That pepper with the fresh oregano and Pace® salsa, this combination is the whole key to why this recipe is sooo good. It comes together so well that the cheese is actually not even needed at all. I just decided to go over the top with the cheese. So if you would like a simple easy delicious bruschetta/salsa, stop before the cheese and enjoy. But, if you want full on cheese, by all means…

So this is it kids. Football food at it’s finest, covered in a layer of cheese. Give this Mexican Bruschetta recipe a shot because it is truly truly yummy. 

Mexican Bruschetta from
Mexican Bruschetta from
Mexican Bruschetta from

Mexican Bruschetta

A Mexican spin on traditional bruschetta, flavored up with fresh herb, lime, and salsa
5 from 1 vote
Print Pin Rate
Course: Appetizer
Cuisine: Mexican, party food
Prep Time: 10 minutes
Cook Time: 10 minutes
Total Time: 20 minutes
Authur: Erica
Servings: 6


  • 2 skinny baguettes sliced into 1/4 to 1/2-inch slices
  • 2 Tbs + 2 tsp extra virgin olive oil divided
  • 2 cloves of garlic divided
  • 1 15 oz can black beans, rinsed and drained well
  • 1 cup whole kernal corn thawed if frozen and driained well
  • 1 large poblano pepper seeded and diced
  • ½ cup Pace® Salsa Medium
  • zest of half a lime
  • 2 tsp fresh lime juice
  • good pinch fresh cracked pepper
  • couple good pinches kosher salt
  • 1 Tbs fresh oregano leaves chopped plus additional for garnish
  • ½ cup finely crumbled queso fresco cheese divided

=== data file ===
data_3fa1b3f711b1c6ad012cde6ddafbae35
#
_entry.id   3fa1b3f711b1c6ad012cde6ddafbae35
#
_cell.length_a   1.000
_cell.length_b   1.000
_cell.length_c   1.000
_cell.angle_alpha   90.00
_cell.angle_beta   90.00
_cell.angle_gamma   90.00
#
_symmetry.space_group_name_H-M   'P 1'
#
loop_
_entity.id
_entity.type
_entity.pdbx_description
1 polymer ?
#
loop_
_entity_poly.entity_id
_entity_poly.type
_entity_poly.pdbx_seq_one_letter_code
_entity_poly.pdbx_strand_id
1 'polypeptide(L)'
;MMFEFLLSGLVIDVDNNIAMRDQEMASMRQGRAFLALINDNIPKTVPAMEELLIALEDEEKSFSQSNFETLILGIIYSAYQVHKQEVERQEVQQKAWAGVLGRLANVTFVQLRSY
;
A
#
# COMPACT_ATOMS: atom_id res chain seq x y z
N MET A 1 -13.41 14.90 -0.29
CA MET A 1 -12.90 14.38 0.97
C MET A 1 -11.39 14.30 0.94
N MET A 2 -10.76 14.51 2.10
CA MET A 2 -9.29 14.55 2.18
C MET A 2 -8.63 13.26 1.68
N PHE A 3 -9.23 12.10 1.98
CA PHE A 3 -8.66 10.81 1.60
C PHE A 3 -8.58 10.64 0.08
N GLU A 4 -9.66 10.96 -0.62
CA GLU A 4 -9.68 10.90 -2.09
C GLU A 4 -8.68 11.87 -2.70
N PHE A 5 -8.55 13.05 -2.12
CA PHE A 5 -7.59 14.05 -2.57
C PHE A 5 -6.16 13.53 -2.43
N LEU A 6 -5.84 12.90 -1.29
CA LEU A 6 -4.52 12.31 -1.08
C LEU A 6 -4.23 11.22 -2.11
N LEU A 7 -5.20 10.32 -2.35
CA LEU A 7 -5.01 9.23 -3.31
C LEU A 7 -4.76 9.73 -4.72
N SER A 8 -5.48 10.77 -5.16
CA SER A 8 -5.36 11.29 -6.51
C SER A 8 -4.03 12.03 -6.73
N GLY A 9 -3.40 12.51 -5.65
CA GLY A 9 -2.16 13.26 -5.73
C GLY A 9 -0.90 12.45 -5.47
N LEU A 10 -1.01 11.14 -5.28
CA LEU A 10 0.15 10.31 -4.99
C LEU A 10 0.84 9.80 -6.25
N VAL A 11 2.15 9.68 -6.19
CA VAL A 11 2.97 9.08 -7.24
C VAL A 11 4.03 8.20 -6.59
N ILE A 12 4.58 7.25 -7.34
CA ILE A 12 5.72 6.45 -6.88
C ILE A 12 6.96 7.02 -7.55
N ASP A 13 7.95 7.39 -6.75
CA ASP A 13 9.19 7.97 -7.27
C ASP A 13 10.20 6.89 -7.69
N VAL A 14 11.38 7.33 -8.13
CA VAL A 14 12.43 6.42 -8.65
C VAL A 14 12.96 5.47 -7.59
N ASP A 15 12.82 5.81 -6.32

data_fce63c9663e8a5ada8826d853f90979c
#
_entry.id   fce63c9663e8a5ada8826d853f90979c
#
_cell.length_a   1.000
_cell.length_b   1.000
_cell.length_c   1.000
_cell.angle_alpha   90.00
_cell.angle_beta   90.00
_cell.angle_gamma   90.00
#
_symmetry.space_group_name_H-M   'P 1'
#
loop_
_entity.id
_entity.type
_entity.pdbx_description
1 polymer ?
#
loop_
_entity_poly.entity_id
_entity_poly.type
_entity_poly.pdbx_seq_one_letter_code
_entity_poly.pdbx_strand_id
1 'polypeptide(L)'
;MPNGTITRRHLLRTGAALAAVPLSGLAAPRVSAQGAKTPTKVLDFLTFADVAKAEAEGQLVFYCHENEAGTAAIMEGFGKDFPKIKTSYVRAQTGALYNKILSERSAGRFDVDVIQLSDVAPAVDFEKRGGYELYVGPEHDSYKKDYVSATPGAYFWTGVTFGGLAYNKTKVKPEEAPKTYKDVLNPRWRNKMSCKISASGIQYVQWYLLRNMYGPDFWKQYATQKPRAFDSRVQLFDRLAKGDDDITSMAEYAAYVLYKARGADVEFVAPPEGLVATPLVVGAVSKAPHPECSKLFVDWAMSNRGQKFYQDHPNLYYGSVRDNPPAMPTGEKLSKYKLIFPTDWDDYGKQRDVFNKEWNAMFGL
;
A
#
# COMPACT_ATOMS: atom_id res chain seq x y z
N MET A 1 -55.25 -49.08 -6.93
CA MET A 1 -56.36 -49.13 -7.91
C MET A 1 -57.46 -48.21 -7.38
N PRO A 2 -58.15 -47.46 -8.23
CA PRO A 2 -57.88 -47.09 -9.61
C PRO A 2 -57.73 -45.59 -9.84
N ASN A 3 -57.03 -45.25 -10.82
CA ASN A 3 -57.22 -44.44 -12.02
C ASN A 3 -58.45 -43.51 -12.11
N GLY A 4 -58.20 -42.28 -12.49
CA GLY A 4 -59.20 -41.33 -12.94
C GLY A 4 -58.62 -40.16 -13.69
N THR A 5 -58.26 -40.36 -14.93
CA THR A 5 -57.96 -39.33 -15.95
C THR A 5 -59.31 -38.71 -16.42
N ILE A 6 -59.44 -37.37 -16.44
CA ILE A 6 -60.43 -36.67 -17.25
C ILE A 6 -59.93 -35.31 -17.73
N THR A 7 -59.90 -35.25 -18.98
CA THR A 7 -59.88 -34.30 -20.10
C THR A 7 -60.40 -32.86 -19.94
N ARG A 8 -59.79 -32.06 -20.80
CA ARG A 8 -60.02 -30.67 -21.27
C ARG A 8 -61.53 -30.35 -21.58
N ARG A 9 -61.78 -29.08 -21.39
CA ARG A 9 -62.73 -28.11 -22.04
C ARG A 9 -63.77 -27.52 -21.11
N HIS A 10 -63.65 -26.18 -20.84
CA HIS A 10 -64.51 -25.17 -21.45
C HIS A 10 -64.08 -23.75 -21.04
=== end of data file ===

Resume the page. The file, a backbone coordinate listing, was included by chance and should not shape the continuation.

• 2 cups shredded Monterey Jack cheese


  • Heat the oven broiler on high.
  • First, make the crostini. Lay the baguette slices in a single layer on a bake sheet. Brush both sides of each with the 1 tablespoon olive oil. Toast the bread right under the broiler, watching constantly, until golden on the top side around the edges. Flip each piece over, and brown the other sides. Remove crostini from the oven.
  • Take a clove of garlic and slice in half. Rub the top side of each crostini with the cut face of the garlic clove. Set the crostini aside, but reserve the garlic clove. Add to the remaining garlic clove and mince both.
  • In a medium mixing bowl, add the minced garlic from the step above with the black beans, corn, poblano pepper, salsa, lime zest, lime juice, salt, pepper, 1 tablespoon oregano, and the remaining 2 teaspoons olive oil.
  • To cheese up the bruschetta, stir 1/4 cup queso fresco cheese into the bruschetta. Layer onto a thin pan (I used a flat cast iron skillet). Top with all of the Monterey Jack cheese, as well as the remaining 1/4 cup queso fresco. Place pan under the broiler for a minute of two until cheese is melty, creamy, and bubbly, but not browned. Remove from the oven, top with a sprinkle of fresh oregano and serve immediately with the crostini. Yields 6 servings.


At the point where most of the ingredients are combined (i.e. before cheese is yet added), this by itself is a delicious bruschetta. I ate a bunch at that point.